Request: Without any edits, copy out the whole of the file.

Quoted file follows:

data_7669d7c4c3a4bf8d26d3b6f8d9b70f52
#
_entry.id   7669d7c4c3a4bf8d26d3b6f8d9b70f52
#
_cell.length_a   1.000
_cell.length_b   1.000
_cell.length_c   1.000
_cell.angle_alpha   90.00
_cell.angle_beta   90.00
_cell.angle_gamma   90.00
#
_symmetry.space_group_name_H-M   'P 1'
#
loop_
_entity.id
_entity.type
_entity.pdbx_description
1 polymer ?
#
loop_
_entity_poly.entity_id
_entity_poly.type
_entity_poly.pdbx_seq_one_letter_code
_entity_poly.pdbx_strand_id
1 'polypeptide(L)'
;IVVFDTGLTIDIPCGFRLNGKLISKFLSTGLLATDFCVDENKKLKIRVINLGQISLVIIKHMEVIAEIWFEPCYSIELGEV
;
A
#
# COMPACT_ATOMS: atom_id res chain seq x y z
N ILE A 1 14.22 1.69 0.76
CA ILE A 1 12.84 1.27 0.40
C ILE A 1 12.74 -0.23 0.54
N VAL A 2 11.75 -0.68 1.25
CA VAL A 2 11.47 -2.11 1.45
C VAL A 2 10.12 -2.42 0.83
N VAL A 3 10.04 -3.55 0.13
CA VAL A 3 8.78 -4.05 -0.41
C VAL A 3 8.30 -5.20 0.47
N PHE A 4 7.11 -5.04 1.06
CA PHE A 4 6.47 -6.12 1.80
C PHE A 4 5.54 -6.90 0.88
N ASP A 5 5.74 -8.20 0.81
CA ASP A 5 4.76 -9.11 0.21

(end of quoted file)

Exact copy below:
data_7669d7c4c3a4bf8d26d3b6f8d9b70f52
#
_entry.id   7669d7c4c3a4bf8d26d3b6f8d9b70f52
#
_cell.length_a   1.000
_cell.length_b   1.000
_cell.length_c   1.000
_cell.angle_alpha   90.00
_cell.angle_beta   90.00
_cell.angle_gamma   90.00
#
_symmetry.space_group_name_H-M   'P 1'
#
loop_
_entity.id
_entity.type
_entity.pdbx_description
1 polymer ?
#
loop_
_entity_poly.entity_id
_entity_poly.type
_entity_poly.pdbx_seq_one_letter_code
_entity_poly.pdbx_strand_id
1 'polypeptide(L)'
;IVVFDTGLTIDIPCGFRLNGKLISKFLSTGLLATDFCVDENKKLKIRVINLGQISLVIIKHMEVIAEIWFEPCYSIELGEV
;
A
#
# COMPACT_ATOMS: atom_id res chain seq x y z
N ILE A 1 14.22 1.69 0.76
CA ILE A 1 12.84 1.27 0.40
C ILE A 1 12.74 -0.23 0.54
N VAL A 2 11.75 -0.68 1.25
CA VAL A 2 11.47 -2.11 1.45
C VAL A 2 10.12 -2.42 0.83
N VAL A 3 10.04 -3.55 0.13
CA VAL A 3 8.78 -4.05 -0.41
C VAL A 3 8.30 -5.20 0.47
N PHE A 4 7.11 -5.04 1.06
CA PHE A 4 6.47 -6.12 1.80
C PHE A 4 5.54 -6.90 0.88
N ASP A 5 5.74 -8.20 0.81
CA ASP A 5 4.76 -9.11 0.21